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The repo rate roundup

MAIN IMAGE: Regional Director and CEO of RE/MAX of Southern Africa – Adrian Goslett, CEO of ooba Group – Rhys Dyer, CEO of BetterBond – Carl Coetzee, Property Sector Strategist at FNB Commercial Property Finance – John Loos.

Here’s a quick roundup of comments from the industry in response to the third consecutive repo rate hike of 75 basis points announced on Thursday. While tis certainly the season for belt-tightening, property remains a good investment.

Regional Director and CEO of RE/MAX of Southern Africa – Adrian Goslett

“The effects of these interest rate hikes only become evident a few months after consumers adjust to paying the higher debt instalments; but we have already started seeing the signs that property market activity is shifting. Over the last two months, our digital marketing agency has noted a rise in rental related search terms and a decline in buying search terms, which points to a coming shift in the local housing market,” he notes.

He advises real estate agents to start preparing themselves for leaner times. “Since COVID, we have had an abundance of buyers. This is likely to change now, so real estate professionals will need to build out their networks as much as they can before conditions change,” he recommends.

However, Goslett also highlights that interest rates are roughly back to where they were before COVID and are not yet at abnormally high levels. “While interest rates are still manageable at this point in time, I recommend that all homeowners make sure to put themselves in a position to be able to afford the higher repayments on the home loan as well as other debts they might hold. Many economists predict that our GDP is likely to shrink in 2023, which could put further pressure on individuals. Reducing debt now will make any future interest rate hikes more bearable,” Goslett concludes.

CEO of ooba Group – Rhys Dyer

“While this interest rate hike will have a dampening effect on the residential property market and places further strain on consumers, the silver lining is that it appears that progress is being made in containing inflation both locally and globally,” comments. “It also narrows the chances of significant rate increases taking place in 2023.”

“Important to remember is that 2020 and 2021 saw some of the lowest interest rates recorded in decades. The long-term historical interest rate in South Africa averaged 11.98% over the past 25 years and we are still well below this.”

Is it still a good time to invest in property?

Looking to the impact that this has on the residential property sector, Dyer shares that several factors indicate that it’s still a good time to invest in property:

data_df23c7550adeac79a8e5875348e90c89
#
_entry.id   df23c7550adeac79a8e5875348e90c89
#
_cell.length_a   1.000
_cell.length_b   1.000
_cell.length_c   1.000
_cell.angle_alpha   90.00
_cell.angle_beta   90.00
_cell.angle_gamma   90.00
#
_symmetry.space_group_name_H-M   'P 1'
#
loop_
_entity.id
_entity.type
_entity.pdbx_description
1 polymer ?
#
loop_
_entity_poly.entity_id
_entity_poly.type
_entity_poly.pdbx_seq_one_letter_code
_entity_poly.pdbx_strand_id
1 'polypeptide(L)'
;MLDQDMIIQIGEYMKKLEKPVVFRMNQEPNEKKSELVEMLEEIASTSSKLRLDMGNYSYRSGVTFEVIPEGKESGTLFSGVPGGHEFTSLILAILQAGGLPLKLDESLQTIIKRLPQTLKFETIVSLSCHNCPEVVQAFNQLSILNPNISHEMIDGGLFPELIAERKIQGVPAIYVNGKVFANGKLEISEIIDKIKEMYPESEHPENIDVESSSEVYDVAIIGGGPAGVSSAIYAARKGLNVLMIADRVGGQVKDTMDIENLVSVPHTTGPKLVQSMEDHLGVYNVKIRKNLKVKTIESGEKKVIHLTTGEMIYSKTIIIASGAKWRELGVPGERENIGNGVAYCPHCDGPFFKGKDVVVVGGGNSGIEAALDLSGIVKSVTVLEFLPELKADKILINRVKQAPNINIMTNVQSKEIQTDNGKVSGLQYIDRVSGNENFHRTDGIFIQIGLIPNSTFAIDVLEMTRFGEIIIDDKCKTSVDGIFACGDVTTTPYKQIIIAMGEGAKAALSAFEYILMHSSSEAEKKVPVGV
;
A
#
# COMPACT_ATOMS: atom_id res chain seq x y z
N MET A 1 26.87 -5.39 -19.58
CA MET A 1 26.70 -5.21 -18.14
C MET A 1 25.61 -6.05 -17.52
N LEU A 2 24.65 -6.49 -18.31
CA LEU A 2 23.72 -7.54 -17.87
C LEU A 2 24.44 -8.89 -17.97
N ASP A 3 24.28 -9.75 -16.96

1. The revised interest rate is still one of the best experienced over the past 25-years.
  2. High interest rates slow new demand for property which results in lower property prices, meaning that it’s still a buyer’s market.
  3. Banks continue to compete for home loan business by approving home loans on attractive terms.
  4. Property prices remain affordable across many parts of the country.

Adding to this, the current environment is good news for property investors looking at buy-to-rent options. “Investors are able to cash-in on the demand from a new wave of tenants – those who have chosen not to buy because they’re sensitive to interest rate fluctuations,” Dyer explains. ooba’s stats show that the national rebound in demand for investment / buy-to-rent properties continues – rising to +8.1% (3 month moving average) of total applications in October 2022.

“Homebuyers are still able to take advantage of the positive lending environment and ease their affordability concerns by shopping around for their home loan. Our research shows that homebuyers who only obtain a single home loan quote will repay their home loan at an interest rate that is on average 1.03% (103 basis points) higher than those who obtained multiple quotes.  This puts money back into the pocket of consumers,” he concludes.

CEO of BetterBond – Carl Coetzee

While the decision to increase the repo rate shortly before the festive season is not what consumers wanted to hear, we must acknowledge that the Reserve Bank is doing what it can to control inflation, so that we can look forward to lower interest rates again towards the end of next year. This increase, while an uncomfortable one, should help to bring inflation closer to the midline target and once inflation starts dropping, so too will the interest rate.

In the meantime, we urge consumers to budget prudently and encourage aspirant home buyers to factor rates increases into their calculations when applying for a bond. Affordability is always important when buying a home, irrespective of whether rates are going up or not. Although we expect house prices to soften over the next months as the interest rate stabilises, property remains a sound investment option, especially during these challenging economic times.

Property Sector Strategist at FNB Commercial Property Finance – John Loos

“Residential rental market expected to strengthen further: We expect credit-dependent home buying t slow in the near term as a result of ongoing interest rate hiking, with a portion of aspirant home buyers waiting it out in the residential rental market. This is expected to lead to further decline in residential rental vacancy rates, and a mild near-term rental inflation acceleration”.

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